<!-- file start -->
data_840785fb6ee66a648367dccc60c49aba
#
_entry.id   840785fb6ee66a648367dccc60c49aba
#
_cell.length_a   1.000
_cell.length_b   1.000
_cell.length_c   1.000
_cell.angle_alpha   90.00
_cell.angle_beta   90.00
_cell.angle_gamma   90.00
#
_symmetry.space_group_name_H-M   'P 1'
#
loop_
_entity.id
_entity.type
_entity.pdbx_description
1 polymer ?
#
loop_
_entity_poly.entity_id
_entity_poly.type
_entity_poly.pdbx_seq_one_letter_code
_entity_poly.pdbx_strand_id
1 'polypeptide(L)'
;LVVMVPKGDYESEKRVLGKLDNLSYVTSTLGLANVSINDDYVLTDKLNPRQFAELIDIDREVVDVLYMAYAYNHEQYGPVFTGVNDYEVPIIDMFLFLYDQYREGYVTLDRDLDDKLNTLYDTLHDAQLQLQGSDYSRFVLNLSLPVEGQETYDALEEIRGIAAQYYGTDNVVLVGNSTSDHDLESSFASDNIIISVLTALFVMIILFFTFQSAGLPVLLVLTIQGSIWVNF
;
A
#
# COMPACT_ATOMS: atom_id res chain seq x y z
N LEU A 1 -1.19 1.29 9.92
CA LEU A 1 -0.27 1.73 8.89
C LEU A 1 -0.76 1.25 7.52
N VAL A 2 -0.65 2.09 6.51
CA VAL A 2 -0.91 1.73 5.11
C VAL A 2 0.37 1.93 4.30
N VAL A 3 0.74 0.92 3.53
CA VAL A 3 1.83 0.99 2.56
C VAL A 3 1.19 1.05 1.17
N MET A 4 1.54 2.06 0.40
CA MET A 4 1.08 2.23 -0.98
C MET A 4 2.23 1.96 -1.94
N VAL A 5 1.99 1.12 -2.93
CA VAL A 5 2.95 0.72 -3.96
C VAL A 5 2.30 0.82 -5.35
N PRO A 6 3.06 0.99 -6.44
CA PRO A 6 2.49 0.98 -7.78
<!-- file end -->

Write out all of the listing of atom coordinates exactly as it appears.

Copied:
data_840785fb6ee66a648367dccc60c49aba
#
_entry.id   840785fb6ee66a648367dccc60c49aba
#
_cell.length_a   1.000
_cell.length_b   1.000
_cell.length_c   1.000
_cell.angle_alpha   90.00
_cell.angle_beta   90.00
_cell.angle_gamma   90.00
#
_symmetry.space_group_name_H-M   'P 1'
#
loop_
_entity.id
_entity.type
_entity.pdbx_description
1 polymer ?
#
loop_
_entity_poly.entity_id
_entity_poly.type
_entity_poly.pdbx_seq_one_letter_code
_entity_poly.pdbx_strand_id
1 'polypeptide(L)'
;LVVMVPKGDYESEKRVLGKLDNLSYVTSTLGLANVSINDDYVLTDKLNPRQFAELIDIDREVVDVLYMAYAYNHEQYGPVFTGVNDYEVPIIDMFLFLYDQYREGYVTLDRDLDDKLNTLYDTLHDAQLQLQGSDYSRFVLNLSLPVEGQETYDALEEIRGIAAQYYGTDNVVLVGNSTSDHDLESSFASDNIIISVLTALFVMIILFFTFQSAGLPVLLVLTIQGSIWVNF
;
A
#
# COMPACT_ATOMS: atom_id res chain seq x y z
N LEU A 1 -1.19 1.29 9.92
CA LEU A 1 -0.27 1.73 8.89
C LEU A 1 -0.76 1.25 7.52
N VAL A 2 -0.65 2.09 6.51
CA VAL A 2 -0.91 1.73 5.11
C VAL A 2 0.37 1.93 4.30
N VAL A 3 0.74 0.92 3.53
CA VAL A 3 1.83 0.99 2.56
C VAL A 3 1.19 1.05 1.17
N MET A 4 1.54 2.06 0.40
CA MET A 4 1.08 2.23 -0.98
C MET A 4 2.23 1.96 -1.94
N VAL A 5 1.99 1.12 -2.93
CA VAL A 5 2.95 0.72 -3.96
C VAL A 5 2.30 0.82 -5.35
N PRO A 6 3.06 0.99 -6.44
CA PRO A 6 2.49 0.98 -7.78